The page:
where β is an interaction parameter, je is the rate of evaporation, l is the drying length, ϕ is the volume fraction of the particles in suspension, h is the height of the deposited colloidal crystal, and ε is the porosity of the crystal.3,4
Prevo and Velev reported a modified convective assembly method that allows rapid and controllable deposition of particulate coatings from miniscule volumes of suspension.6 A small liquid body containing particles at high volume fraction is trapped between two plates, and a linear motor pushes the top plate along the long axis of the bottom plate, thereby dragging the meniscus with it. Formation of the colloidal crystal occurs in a thin film on the bottom plate by conventional convective assembly. The use of a high volume fraction of particles serves to decrease drastically both the volume of the suspension and the time necessary for deposition of the colloidal crystal.6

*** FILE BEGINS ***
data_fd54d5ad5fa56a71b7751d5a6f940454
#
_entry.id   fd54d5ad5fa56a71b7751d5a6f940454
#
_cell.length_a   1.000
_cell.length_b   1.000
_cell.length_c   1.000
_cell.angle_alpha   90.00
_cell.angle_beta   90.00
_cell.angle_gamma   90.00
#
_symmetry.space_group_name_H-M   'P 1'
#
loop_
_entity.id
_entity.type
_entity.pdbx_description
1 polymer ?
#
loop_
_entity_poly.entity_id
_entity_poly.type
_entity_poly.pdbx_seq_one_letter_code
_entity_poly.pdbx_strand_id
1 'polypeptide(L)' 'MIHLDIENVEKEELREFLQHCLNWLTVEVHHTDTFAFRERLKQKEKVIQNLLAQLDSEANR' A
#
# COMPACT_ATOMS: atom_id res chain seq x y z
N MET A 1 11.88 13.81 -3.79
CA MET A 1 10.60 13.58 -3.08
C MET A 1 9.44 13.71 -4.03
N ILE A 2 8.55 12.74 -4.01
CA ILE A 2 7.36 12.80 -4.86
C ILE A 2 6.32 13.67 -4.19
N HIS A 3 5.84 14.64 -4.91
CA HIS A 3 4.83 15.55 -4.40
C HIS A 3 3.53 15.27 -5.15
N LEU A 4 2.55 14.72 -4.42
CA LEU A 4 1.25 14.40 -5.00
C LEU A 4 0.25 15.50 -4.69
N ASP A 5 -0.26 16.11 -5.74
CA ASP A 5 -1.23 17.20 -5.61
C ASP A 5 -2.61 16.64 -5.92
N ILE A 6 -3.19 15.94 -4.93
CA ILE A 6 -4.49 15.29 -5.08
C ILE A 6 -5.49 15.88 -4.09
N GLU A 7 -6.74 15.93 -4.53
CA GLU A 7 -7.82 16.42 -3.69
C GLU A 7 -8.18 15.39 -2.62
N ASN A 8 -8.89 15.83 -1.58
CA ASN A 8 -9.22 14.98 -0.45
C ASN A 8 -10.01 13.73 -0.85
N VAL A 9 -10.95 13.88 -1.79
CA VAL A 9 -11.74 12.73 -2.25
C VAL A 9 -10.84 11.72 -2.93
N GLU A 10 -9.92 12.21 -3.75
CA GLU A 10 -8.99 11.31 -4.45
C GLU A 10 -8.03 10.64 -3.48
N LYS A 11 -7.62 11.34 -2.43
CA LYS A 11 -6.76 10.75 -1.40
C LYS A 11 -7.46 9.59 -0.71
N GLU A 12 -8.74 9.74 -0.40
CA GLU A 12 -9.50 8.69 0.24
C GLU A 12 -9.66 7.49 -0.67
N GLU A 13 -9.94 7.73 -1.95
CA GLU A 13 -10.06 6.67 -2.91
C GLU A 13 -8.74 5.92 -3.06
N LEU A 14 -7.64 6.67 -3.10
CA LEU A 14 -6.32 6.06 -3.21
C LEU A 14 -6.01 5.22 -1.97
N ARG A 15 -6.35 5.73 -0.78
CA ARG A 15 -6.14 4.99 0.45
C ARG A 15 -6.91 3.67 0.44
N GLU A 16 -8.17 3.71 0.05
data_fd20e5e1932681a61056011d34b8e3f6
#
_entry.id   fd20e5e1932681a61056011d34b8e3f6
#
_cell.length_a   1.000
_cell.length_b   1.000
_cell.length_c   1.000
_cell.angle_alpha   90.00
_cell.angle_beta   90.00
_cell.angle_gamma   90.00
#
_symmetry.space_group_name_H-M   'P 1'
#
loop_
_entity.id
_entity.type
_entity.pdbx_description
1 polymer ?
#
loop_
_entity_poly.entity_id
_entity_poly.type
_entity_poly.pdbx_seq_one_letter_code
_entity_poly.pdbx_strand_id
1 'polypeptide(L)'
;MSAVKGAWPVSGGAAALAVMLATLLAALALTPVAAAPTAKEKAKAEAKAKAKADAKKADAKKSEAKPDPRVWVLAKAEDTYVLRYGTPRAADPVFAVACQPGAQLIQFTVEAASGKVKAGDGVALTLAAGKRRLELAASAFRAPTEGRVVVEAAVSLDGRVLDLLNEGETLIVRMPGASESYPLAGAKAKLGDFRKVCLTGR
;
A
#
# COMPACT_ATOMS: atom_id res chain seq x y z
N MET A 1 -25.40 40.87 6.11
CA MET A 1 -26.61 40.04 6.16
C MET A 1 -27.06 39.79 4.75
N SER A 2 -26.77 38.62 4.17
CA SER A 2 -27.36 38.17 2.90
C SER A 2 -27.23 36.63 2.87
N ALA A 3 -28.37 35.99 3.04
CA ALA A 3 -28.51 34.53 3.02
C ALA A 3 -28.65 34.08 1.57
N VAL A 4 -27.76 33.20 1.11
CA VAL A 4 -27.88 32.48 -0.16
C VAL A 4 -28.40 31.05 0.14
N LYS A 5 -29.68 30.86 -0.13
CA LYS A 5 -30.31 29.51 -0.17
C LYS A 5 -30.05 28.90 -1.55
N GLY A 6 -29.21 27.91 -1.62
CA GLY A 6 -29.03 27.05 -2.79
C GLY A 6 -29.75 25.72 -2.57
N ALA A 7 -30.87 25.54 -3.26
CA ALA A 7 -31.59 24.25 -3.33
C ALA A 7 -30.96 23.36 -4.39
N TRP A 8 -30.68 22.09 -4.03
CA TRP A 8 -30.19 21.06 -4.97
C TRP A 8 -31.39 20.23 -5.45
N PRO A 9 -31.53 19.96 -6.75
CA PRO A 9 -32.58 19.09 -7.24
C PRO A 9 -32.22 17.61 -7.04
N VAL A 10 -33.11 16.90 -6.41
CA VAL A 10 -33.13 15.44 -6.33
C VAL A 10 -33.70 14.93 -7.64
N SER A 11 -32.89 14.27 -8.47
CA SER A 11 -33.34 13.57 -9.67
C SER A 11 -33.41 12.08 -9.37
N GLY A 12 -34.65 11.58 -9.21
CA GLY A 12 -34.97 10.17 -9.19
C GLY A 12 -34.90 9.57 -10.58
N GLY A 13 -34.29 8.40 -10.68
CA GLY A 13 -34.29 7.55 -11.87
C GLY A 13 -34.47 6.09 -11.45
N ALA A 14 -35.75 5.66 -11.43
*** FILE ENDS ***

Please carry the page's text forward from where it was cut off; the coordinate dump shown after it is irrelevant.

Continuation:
We report here how a modification of the above method for convective assembly at a high volume fraction can be used to deposit rapidly close-packed yeast cell coatings on glass plates. We test the method by depositing Saccharomyces cerevisiae yeast cells, which are one of the most robust and intensively studied eukaryotic model organisms in cell biology and biotechnology. The cells are much larger than the other types of particles deposited previously using this method, which affects the deposition process by the presence of sedimentation. The goals of this study are to investigate the fundamentals of the effect of cell size on the deposition process and develop means of controlling of the convective assembly procedure to obtain large uniform coatings. We first present a model simulating the cell deposition process that allows identifying the conditions that control the coating uniformity. We then investigate the effect of these parameters on the deposition of coatings from cells and mixed cells and particles.